11/09/2012 3:43PM

Hovdey: Reddam realizes an owner’s limitations

Barbara D. Livingston
He’s Had Enough (left) gets edged by Shanghai Bobby in the Breeders’ Cup Juvenile.

The Paul Reddam roller coaster of 2012 officially began on Feb. 4, when I’ll Have Another won the Robert B. Lewis Stakes at Santa Anita at 43-1. The ride continued through victories in the Santa Anita Derby, Kentucky Derby, and Preakness before coming to a screeching halt the day before the Belmont Stakes, when I’ll Have Another’s injured tendon was deemed too dicey to continue.

There followed a period of relative calm. Reddam and his wife, Zillah, caught their breath, I’ll Have Another was sold to a Japanese breeder, their filly Quiet Oasis took the Royal Heroine at Hollywood Park, and their colt Know More won the Best Pal Stakes at Del Mar as a maiden. Then came the million-dollar Pennsylvania Derby and Handsome Mike’s 19-1 surprise over a field that included the Travers twins, Alpha and Golden Ticket. Strange things were happening again.

So why not throw a bunch of runners at the Breeders’ Cup and see what sticks? Anyway, to be discouraged by such mundane concerns as morning-line odds or media expectations would be to fly in the face of all Reddam had learned as a student and then teacher of philosophy from the writings of, among others, Ludwig Wittgenstein, whose aphorisms (“If people never did silly things nothing intelligent would ever get done.”) would appear tailor-made for the daring racehorse owner.

“This I will guarantee,” Reddam said during the early part of the Saturday card, not long after Know More finished 13th at 18-1 in the Breeders’ Cup Juvenile Turf. “We’ve got a bunch more like this going the rest of the day, and one of them will hit the board. I couldn’t tell you which one, but one of them will.”

Let’s hear it for the laws of probability, alive and well in the Reddam camp.

About two and a half hours later, after Reddam’s Second City finished ninth in the Dirt Mile at 42-1, his Tapit colt He’s Had Enough gave favored Shanghai Bobby fits all the way to the wire before finishing second, beaten a head at 19-1, in the Breeders’ Cup Juvenile. This took the rest of the Reddam runners off the hook, allowing Cogito to go on and finish seventh in the Turf at 39-1, Boxeur des Rues to beat one horse in the Sprint at 68-1, and Handsome Mike to run ninth behind Fort Larned in the Classic at 25-1.

Reddam also had thought about running his 2-year-old Irish filly, Wittgenstein, in a Breeders’ Cup race, but she would have required a large supplementary fee and, like the others, would have been well into double-figure odds.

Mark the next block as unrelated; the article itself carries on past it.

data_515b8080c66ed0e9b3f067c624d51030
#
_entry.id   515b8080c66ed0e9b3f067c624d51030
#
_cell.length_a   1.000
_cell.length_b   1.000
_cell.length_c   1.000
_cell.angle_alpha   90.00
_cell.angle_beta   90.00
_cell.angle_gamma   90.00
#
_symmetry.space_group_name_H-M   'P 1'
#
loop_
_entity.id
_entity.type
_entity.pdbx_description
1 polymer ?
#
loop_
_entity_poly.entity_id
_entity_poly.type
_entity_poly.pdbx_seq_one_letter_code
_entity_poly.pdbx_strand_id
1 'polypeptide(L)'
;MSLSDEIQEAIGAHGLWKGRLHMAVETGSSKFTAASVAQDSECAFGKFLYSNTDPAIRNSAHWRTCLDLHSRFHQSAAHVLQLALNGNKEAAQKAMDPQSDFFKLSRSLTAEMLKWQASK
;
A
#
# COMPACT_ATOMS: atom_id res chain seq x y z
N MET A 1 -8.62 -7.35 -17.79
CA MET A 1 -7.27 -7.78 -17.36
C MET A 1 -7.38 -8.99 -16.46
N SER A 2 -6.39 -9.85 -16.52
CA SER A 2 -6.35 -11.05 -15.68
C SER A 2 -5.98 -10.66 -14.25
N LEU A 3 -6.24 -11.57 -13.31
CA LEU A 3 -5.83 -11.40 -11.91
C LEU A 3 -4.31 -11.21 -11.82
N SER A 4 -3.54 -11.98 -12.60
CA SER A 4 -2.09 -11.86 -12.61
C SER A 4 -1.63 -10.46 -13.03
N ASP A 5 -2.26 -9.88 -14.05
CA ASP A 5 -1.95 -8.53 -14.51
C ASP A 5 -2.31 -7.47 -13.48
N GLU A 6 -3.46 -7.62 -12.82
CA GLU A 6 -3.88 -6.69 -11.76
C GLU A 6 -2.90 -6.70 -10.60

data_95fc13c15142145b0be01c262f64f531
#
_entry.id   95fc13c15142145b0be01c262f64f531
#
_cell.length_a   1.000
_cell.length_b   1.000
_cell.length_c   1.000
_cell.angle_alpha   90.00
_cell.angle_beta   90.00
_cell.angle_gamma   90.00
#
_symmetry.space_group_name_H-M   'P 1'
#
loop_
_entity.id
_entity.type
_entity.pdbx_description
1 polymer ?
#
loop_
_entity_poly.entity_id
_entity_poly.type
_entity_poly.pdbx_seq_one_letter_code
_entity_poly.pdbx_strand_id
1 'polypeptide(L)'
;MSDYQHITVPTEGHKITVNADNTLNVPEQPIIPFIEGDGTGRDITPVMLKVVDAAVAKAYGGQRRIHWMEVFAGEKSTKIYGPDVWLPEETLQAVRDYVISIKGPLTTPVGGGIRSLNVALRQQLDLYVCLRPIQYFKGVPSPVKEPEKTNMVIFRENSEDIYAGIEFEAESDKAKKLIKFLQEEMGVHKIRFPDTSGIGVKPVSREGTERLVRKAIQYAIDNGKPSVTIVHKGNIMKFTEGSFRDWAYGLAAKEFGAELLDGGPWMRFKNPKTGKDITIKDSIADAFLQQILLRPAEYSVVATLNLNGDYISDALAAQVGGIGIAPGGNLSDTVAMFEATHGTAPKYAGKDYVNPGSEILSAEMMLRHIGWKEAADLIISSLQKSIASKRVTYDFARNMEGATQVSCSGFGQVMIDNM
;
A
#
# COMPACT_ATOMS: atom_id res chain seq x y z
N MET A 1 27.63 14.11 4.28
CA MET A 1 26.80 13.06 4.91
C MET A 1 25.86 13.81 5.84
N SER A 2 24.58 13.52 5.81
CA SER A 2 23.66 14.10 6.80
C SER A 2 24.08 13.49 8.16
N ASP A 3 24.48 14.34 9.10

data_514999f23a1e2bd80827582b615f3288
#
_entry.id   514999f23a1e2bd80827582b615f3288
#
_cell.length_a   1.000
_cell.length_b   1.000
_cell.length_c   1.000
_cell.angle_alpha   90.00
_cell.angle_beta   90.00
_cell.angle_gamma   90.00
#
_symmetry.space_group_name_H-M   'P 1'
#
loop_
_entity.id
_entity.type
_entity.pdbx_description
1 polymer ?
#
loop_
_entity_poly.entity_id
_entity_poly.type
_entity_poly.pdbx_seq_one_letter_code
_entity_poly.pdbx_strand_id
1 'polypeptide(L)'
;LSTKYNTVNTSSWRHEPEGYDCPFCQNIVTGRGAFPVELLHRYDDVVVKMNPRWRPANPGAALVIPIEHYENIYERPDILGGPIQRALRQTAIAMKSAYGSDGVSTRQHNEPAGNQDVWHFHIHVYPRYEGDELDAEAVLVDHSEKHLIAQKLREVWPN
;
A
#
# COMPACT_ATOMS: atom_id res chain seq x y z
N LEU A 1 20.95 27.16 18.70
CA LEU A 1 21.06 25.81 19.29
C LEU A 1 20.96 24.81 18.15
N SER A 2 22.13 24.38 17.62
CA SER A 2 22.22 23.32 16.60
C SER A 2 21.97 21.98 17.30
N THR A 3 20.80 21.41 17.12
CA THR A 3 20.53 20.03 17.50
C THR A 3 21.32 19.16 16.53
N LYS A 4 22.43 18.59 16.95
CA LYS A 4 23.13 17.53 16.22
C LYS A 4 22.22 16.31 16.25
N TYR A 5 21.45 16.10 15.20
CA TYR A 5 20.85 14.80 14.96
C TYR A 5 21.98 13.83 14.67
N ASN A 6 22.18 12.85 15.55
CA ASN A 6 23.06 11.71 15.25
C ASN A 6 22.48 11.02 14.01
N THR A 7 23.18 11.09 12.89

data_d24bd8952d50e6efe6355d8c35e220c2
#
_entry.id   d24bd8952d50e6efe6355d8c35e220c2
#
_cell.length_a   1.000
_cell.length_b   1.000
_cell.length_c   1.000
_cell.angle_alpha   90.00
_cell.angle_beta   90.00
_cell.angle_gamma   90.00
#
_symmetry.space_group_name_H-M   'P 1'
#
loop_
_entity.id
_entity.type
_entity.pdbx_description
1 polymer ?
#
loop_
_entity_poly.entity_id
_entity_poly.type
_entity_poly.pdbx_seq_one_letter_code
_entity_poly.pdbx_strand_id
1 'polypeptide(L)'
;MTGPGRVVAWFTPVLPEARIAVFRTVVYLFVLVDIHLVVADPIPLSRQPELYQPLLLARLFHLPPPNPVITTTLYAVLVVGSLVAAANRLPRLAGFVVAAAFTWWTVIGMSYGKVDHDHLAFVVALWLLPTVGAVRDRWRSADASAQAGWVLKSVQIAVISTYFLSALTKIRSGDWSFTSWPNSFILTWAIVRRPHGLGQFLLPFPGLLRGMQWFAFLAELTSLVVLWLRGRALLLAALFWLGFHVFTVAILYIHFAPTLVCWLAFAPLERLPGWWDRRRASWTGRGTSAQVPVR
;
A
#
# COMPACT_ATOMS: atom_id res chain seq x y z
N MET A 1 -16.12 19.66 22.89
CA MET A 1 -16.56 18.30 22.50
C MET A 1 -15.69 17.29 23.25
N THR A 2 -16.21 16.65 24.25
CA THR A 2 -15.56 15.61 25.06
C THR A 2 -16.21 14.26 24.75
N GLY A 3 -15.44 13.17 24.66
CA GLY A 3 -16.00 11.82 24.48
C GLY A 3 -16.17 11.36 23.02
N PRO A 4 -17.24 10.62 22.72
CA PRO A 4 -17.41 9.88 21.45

“Even I have to draw the line somewhere,” Reddam said.

Instead, Wittgenstein and her stablemate Renee’s Titan will be appear on Sunday at Hollywood Park in the $100,000 Sharp Cat Stakes, a mile and one-sixteenth main track race that sets up the local 2-year-old fillies for the Starlet Stakes later in the meet.

If you can name a boy Sue, you’ve got to be cool with Wittgenstein for a filly, especially since the Austrian philosopher, according to Reddam, was the man who basically turned the idea of philosophy on its head.

“Here’s a guy who wrote, ‘What is your aim in philosophy? To show the fly the way out of the fly-bottle,’ ” Reddam said. “Among philosophers he had a very good, off-the-wall sense of humor.”

Which is, of course, why we all took Philosophy 101. The laughs. As for Wittgenstein the filly, it shouldn’t be a shock if she wins the Sharp Cat despite her poor finish far back in the Chandelier Stakes at Santa Anita.

“She was actually making a move down the backside that day, coming up the rail,” Reddam recalled. “When they got to the far turn she got shut off by Executiveprivilege” – the eventual winner – “and then she said, ‘No thank you,’ and backed out of it. She just lost her interest.”

But she did come right back to win a maiden race over the Santa Anita turf.

As for He’s Had Enough, the Juvenile was immediately scorned as subpar. The final time for the mile and one-sixteenth was nearly a full second slower than the Juvenile Fillies won the day before by Beholder. Rosie Napravnik, who rode Shanghai Bobby, insisted her colt lollygagged on the lead, waiting for competition. Post-race speed figures did not give rise to the idea that these were classic horses.

“It was a very hard race to analyze,” Reddam said. “There are about ten possible explanations for what happened. You could do the straightforward Andy Beyer answer that based on the number all the horses were terrible, although it’s highly improbable that all nine starters ran the worst race they’d run for quite awhile. The pace was very hot and the track was exhausting. Our colt did not have the perfect trip, but that happens, and if the race had been ten more yards he would have staggered by the winner. They were clearly walking at the end, though.

“I also must admit I’ve never been so happy to run second,” Reddam added. “The horse ran second in the Breeders’ Cup Juvenile, and that’s a pretty good test as to which horses at this point are alive for the Derby, even though I know the picture probably will look quite different four months from now.”

This time last year Reddam’s Derby winner I’ll Have Another was on the shelf, nursing sore shins, while Derby runner-up Bodemeister was still nearly two months from his first race.

“I could say I really like the horse we have,” Reddam said. “He’s mentally immature and I think he’s going to get better – going in the right direction and all that. But would I tell people to buy your Derby seat right now to see He’s Had Enough go there and win? No I would not – unless it was available at a deep discount.”